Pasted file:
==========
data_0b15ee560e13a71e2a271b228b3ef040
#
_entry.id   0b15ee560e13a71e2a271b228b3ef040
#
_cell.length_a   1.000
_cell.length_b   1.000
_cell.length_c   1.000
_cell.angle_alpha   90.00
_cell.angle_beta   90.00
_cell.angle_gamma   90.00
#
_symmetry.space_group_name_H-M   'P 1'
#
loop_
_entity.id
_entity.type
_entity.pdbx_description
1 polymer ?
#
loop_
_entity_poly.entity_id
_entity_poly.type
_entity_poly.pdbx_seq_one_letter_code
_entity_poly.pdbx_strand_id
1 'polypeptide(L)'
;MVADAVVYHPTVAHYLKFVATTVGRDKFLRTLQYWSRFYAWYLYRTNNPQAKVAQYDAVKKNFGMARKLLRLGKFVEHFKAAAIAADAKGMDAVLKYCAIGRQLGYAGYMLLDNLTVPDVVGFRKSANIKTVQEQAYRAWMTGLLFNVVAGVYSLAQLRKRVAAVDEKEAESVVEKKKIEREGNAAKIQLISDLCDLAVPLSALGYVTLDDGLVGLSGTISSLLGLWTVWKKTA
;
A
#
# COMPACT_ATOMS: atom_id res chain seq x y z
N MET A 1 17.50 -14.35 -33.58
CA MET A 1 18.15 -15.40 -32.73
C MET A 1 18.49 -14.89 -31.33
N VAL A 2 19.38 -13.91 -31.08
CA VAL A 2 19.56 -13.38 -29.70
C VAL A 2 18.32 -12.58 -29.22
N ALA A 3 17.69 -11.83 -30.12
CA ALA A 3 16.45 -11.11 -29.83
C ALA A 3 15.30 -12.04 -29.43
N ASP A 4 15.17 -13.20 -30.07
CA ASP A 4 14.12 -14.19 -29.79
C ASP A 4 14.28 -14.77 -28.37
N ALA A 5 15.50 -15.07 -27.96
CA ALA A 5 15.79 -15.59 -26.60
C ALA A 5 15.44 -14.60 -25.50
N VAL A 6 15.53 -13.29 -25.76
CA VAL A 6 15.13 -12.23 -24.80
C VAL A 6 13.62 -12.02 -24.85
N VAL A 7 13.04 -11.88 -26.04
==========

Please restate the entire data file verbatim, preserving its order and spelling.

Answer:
data_0b15ee560e13a71e2a271b228b3ef040
#
_entry.id   0b15ee560e13a71e2a271b228b3ef040
#
_cell.length_a   1.000
_cell.length_b   1.000
_cell.length_c   1.000
_cell.angle_alpha   90.00
_cell.angle_beta   90.00
_cell.angle_gamma   90.00
#
_symmetry.space_group_name_H-M   'P 1'
#
loop_
_entity.id
_entity.type
_entity.pdbx_description
1 polymer ?
#
loop_
_entity_poly.entity_id
_entity_poly.type
_entity_poly.pdbx_seq_one_letter_code
_entity_poly.pdbx_strand_id
1 'polypeptide(L)'
;MVADAVVYHPTVAHYLKFVATTVGRDKFLRTLQYWSRFYAWYLYRTNNPQAKVAQYDAVKKNFGMARKLLRLGKFVEHFKAAAIAADAKGMDAVLKYCAIGRQLGYAGYMLLDNLTVPDVVGFRKSANIKTVQEQAYRAWMTGLLFNVVAGVYSLAQLRKRVAAVDEKEAESVVEKKKIEREGNAAKIQLISDLCDLAVPLSALGYVTLDDGLVGLSGTISSLLGLWTVWKKTA
;
A
#
# COMPACT_ATOMS: atom_id res chain seq x y z
N MET A 1 17.50 -14.35 -33.58
CA MET A 1 18.15 -15.40 -32.73
C MET A 1 18.49 -14.89 -31.33
N VAL A 2 19.38 -13.91 -31.08
CA VAL A 2 19.56 -13.38 -29.70
C VAL A 2 18.32 -12.58 -29.22
N ALA A 3 17.69 -11.83 -30.12
CA ALA A 3 16.45 -11.11 -29.83
C ALA A 3 15.30 -12.04 -29.43
N ASP A 4 15.17 -13.20 -30.07
CA ASP A 4 14.12 -14.19 -29.79
C ASP A 4 14.28 -14.77 -28.37
N ALA A 5 15.50 -15.07 -27.96
CA ALA A 5 15.79 -15.59 -26.60
C ALA A 5 15.44 -14.60 -25.50
N VAL A 6 15.53 -13.29 -25.76
CA VAL A 6 15.13 -12.23 -24.80
C VAL A 6 13.62 -12.02 -24.85
N VAL A 7 13.04 -11.88 -26.04